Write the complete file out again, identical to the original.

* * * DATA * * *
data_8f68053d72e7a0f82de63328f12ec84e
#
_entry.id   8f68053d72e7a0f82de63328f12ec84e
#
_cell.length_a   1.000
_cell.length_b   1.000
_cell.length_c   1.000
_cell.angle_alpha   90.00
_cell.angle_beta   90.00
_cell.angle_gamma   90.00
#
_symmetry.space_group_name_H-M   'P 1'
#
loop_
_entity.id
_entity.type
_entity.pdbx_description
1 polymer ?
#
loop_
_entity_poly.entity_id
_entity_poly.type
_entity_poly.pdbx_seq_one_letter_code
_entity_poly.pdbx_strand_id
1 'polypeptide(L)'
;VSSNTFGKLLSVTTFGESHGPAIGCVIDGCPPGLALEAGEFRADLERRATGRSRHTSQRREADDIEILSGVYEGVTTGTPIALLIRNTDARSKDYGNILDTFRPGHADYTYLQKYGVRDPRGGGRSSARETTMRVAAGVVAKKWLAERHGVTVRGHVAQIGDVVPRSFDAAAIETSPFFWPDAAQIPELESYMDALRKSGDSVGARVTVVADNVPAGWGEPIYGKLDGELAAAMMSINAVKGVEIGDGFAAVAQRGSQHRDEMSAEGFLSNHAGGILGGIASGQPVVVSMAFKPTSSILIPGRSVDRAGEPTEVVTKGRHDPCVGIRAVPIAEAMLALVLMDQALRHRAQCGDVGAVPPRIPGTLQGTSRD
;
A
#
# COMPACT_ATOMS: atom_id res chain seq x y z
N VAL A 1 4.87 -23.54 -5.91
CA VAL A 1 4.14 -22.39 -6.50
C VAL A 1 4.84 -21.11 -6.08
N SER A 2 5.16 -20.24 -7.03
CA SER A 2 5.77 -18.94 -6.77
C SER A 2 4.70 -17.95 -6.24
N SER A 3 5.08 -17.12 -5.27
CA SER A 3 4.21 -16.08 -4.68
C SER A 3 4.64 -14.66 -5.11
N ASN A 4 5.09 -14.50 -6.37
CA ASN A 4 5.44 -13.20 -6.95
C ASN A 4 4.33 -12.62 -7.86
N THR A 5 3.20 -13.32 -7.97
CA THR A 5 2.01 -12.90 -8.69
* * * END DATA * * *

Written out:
data_8f68053d72e7a0f82de63328f12ec84e
#
_entry.id   8f68053d72e7a0f82de63328f12ec84e
#
_cell.length_a   1.000
_cell.length_b   1.000
_cell.length_c   1.000
_cell.angle_alpha   90.00
_cell.angle_beta   90.00
_cell.angle_gamma   90.00
#
_symmetry.space_group_name_H-M   'P 1'
#
loop_
_entity.id
_entity.type
_entity.pdbx_description
1 polymer ?
#
loop_
_entity_poly.entity_id
_entity_poly.type
_entity_poly.pdbx_seq_one_letter_code
_entity_poly.pdbx_strand_id
1 'polypeptide(L)'
;VSSNTFGKLLSVTTFGESHGPAIGCVIDGCPPGLALEAGEFRADLERRATGRSRHTSQRREADDIEILSGVYEGVTTGTPIALLIRNTDARSKDYGNILDTFRPGHADYTYLQKYGVRDPRGGGRSSARETTMRVAAGVVAKKWLAERHGVTVRGHVAQIGDVVPRSFDAAAIETSPFFWPDAAQIPELESYMDALRKSGDSVGARVTVVADNVPAGWGEPIYGKLDGELAAAMMSINAVKGVEIGDGFAAVAQRGSQHRDEMSAEGFLSNHAGGILGGIASGQPVVVSMAFKPTSSILIPGRSVDRAGEPTEVVTKGRHDPCVGIRAVPIAEAMLALVLMDQALRHRAQCGDVGAVPPRIPGTLQGTSRD
;
A
#
# COMPACT_ATOMS: atom_id res chain seq x y z
N VAL A 1 4.87 -23.54 -5.91
CA VAL A 1 4.14 -22.39 -6.50
C VAL A 1 4.84 -21.11 -6.08
N SER A 2 5.16 -20.24 -7.03
CA SER A 2 5.77 -18.94 -6.77
C SER A 2 4.70 -17.95 -6.24
N SER A 3 5.08 -17.12 -5.27
CA SER A 3 4.21 -16.08 -4.68
C SER A 3 4.64 -14.66 -5.11
N ASN A 4 5.09 -14.50 -6.37
CA ASN A 4 5.44 -13.20 -6.95
C ASN A 4 4.33 -12.62 -7.86
N THR A 5 3.20 -13.32 -7.97
CA THR A 5 2.01 -12.90 -8.69